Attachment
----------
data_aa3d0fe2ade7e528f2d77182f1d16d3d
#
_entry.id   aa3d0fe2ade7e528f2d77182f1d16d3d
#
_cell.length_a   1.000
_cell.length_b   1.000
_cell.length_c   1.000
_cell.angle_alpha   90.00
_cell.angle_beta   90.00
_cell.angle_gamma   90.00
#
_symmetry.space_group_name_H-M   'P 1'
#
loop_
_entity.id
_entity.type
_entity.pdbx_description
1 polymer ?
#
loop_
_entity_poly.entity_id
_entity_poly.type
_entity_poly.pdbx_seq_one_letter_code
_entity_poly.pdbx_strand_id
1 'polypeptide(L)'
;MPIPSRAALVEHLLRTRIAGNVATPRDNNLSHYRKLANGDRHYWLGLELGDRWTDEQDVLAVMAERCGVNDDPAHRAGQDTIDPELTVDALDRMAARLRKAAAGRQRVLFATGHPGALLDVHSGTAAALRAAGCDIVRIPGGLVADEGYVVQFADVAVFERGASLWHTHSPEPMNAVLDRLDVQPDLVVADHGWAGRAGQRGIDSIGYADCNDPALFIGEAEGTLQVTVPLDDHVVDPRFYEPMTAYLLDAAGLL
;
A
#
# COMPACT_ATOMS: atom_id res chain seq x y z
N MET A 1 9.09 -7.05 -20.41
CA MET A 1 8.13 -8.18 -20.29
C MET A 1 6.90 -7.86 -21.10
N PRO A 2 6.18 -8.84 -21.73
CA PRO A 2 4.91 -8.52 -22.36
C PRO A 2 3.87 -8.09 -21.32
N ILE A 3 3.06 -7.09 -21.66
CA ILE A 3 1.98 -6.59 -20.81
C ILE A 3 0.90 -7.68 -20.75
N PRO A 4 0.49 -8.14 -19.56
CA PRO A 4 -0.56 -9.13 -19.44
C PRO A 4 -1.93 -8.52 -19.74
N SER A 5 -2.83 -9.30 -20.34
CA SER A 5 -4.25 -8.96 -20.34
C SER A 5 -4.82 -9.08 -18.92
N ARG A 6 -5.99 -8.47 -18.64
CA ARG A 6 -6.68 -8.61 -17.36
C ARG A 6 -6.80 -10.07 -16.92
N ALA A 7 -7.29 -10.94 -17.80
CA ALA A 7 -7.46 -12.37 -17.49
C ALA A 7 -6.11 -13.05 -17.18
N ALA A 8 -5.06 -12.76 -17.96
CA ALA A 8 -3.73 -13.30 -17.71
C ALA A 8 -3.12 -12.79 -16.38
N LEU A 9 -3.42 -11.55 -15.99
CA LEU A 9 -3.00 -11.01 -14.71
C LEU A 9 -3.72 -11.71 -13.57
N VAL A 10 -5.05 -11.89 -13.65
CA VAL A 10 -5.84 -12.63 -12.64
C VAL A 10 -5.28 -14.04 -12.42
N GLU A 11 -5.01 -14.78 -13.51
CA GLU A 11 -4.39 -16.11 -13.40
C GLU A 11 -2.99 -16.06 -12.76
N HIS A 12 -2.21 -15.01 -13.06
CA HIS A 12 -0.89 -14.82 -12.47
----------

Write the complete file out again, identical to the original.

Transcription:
data_aa3d0fe2ade7e528f2d77182f1d16d3d
#
_entry.id   aa3d0fe2ade7e528f2d77182f1d16d3d
#
_cell.length_a   1.000
_cell.length_b   1.000
_cell.length_c   1.000
_cell.angle_alpha   90.00
_cell.angle_beta   90.00
_cell.angle_gamma   90.00
#
_symmetry.space_group_name_H-M   'P 1'
#
loop_
_entity.id
_entity.type
_entity.pdbx_description
1 polymer ?
#
loop_
_entity_poly.entity_id
_entity_poly.type
_entity_poly.pdbx_seq_one_letter_code
_entity_poly.pdbx_strand_id
1 'polypeptide(L)'
;MPIPSRAALVEHLLRTRIAGNVATPRDNNLSHYRKLANGDRHYWLGLELGDRWTDEQDVLAVMAERCGVNDDPAHRAGQDTIDPELTVDALDRMAARLRKAAAGRQRVLFATGHPGALLDVHSGTAAALRAAGCDIVRIPGGLVADEGYVVQFADVAVFERGASLWHTHSPEPMNAVLDRLDVQPDLVVADHGWAGRAGQRGIDSIGYADCNDPALFIGEAEGTLQVTVPLDDHVVDPRFYEPMTAYLLDAAGLL
;
A
#
# COMPACT_ATOMS: atom_id res chain seq x y z
N MET A 1 9.09 -7.05 -20.41
CA MET A 1 8.13 -8.18 -20.29
C MET A 1 6.90 -7.86 -21.10
N PRO A 2 6.18 -8.84 -21.73
CA PRO A 2 4.91 -8.52 -22.36
C PRO A 2 3.87 -8.09 -21.32
N ILE A 3 3.06 -7.09 -21.66
CA ILE A 3 1.98 -6.59 -20.81
C ILE A 3 0.90 -7.68 -20.75
N PRO A 4 0.49 -8.14 -19.56
CA PRO A 4 -0.56 -9.13 -19.44
C PRO A 4 -1.93 -8.52 -19.74
N SER A 5 -2.83 -9.30 -20.34
CA SER A 5 -4.25 -8.96 -20.34
C SER A 5 -4.82 -9.08 -18.92
N ARG A 6 -5.99 -8.47 -18.64
CA ARG A 6 -6.68 -8.61 -17.36
C ARG A 6 -6.80 -10.07 -16.92
N ALA A 7 -7.29 -10.94 -17.80
CA ALA A 7 -7.46 -12.37 -17.49
C ALA A 7 -6.11 -13.05 -17.18
N ALA A 8 -5.06 -12.76 -17.96
CA ALA A 8 -3.73 -13.30 -17.71
C ALA A 8 -3.12 -12.79 -16.38
N LEU A 9 -3.42 -11.55 -15.99
CA LEU A 9 -3.00 -11.01 -14.71
C LEU A 9 -3.72 -11.71 -13.57
N VAL A 10 -5.05 -11.89 -13.65
CA VAL A 10 -5.84 -12.63 -12.64
C VAL A 10 -5.28 -14.04 -12.42
N GLU A 11 -5.01 -14.78 -13.51
CA GLU A 11 -4.39 -16.11 -13.40
C GLU A 11 -2.99 -16.06 -12.76
N HIS A 12 -2.21 -15.01 -13.06
CA HIS A 12 -0.89 -14.82 -12.47